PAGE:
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The Power of Why 

Your kids may annoy you with questions, but da Vinci was the same way.

click to enlarge art16590.jpg

If you’re around an 8-year-old much, you know the word. With eyes wide open, and a sponge for a brain, they want answers. “Why is pop fizzy?” “Why do plants need dirt?” “Why do I have five toes?”

“Why?”

It’s a constant reminder of that basic need of humanity — to understand. In fact, “Why?” is the exact word old Aristotle would use to start his famous lectures at the Lyceum three centuries before Jesus lived. His basic question reverberated across nearly two millennia and was picked up in places like Italy as Europe crawled out of the Middle Ages. Nobody took hold of that Renaissance spirit more than Leonardo da Vinci, who will reach across the centuries himself and inspire even more people this summer in the remarkable new show at the MAC.

This is exactly the kind of event that proves our museum is indispensable; thanks are due to everyone who has stuck up for the MAC through these difficult times.

Da Vinci is kind of a surprising hero of Western civilization, as he really never finished much. He only left a couple dozen paintings, and few of his contraptions were ever built — just sketched in his many notebooks. For da Vinci, it’s his towering intellect that remains the work he is most remembered for.

While Aristotle was all about observing, categorizing and arriving at facts, da Vinci turned an important corner; he observed, categorized and imagined what else could be, like scuba diving gear or flying machines.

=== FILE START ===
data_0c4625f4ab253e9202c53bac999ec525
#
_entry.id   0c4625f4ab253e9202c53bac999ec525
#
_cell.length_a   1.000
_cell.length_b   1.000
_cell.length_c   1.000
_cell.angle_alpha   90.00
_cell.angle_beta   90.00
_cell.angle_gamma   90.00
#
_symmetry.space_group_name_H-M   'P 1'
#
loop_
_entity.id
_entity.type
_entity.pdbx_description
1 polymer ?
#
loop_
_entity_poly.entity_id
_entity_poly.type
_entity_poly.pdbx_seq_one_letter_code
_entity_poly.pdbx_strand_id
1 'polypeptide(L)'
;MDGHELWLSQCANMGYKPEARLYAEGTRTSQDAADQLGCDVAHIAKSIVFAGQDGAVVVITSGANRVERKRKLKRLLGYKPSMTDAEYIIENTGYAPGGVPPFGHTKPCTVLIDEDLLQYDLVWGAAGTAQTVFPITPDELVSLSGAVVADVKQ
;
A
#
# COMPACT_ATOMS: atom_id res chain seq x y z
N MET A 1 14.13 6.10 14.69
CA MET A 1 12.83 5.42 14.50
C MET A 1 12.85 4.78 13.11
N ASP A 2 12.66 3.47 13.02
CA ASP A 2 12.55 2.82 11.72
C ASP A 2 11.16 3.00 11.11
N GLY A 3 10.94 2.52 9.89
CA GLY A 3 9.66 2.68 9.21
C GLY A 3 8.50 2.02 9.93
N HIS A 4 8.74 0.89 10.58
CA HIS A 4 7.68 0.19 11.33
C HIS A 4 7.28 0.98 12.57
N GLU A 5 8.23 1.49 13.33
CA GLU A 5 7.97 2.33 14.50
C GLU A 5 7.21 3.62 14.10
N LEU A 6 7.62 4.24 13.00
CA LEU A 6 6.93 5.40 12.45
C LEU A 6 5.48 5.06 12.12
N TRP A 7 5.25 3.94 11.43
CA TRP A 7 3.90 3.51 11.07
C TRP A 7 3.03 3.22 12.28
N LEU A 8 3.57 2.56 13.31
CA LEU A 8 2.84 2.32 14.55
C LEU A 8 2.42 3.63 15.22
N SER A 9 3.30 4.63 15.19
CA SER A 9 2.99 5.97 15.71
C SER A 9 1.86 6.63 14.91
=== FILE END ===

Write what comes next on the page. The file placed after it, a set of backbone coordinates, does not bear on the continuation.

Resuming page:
Today we want our kids to become outliers, as in the Malcolm Gladwell book, spending 10,000 hours to get really good at something. Tiger mothers force-feed hours of violin. Sports dads develop the next great baseball pitcher. But da Vinci makes an argument for another way. Maybe kids should learn a little about a lot of things — get as many answers to those “Why?” questions as they can. Maybe learning has no end point. Maybe it’s all about the journey.

In Latin they called it saper vedere — “learning how to see.” Da Vinci saw our world like nobody else, “full of yearning for the infinite,” as a later philosopher described his gift.

So while school’s out this summer, learning is definitely in session down at the MAC. Grown-ups can still benefit from seeing better, but it’s our kids who will find a kindred spirit in Leonardo da Vinci — somebody who never quite grew out of asking “Why?”

Ted S. McGregor Jr. is the Editor and Publisher of The Inlander.

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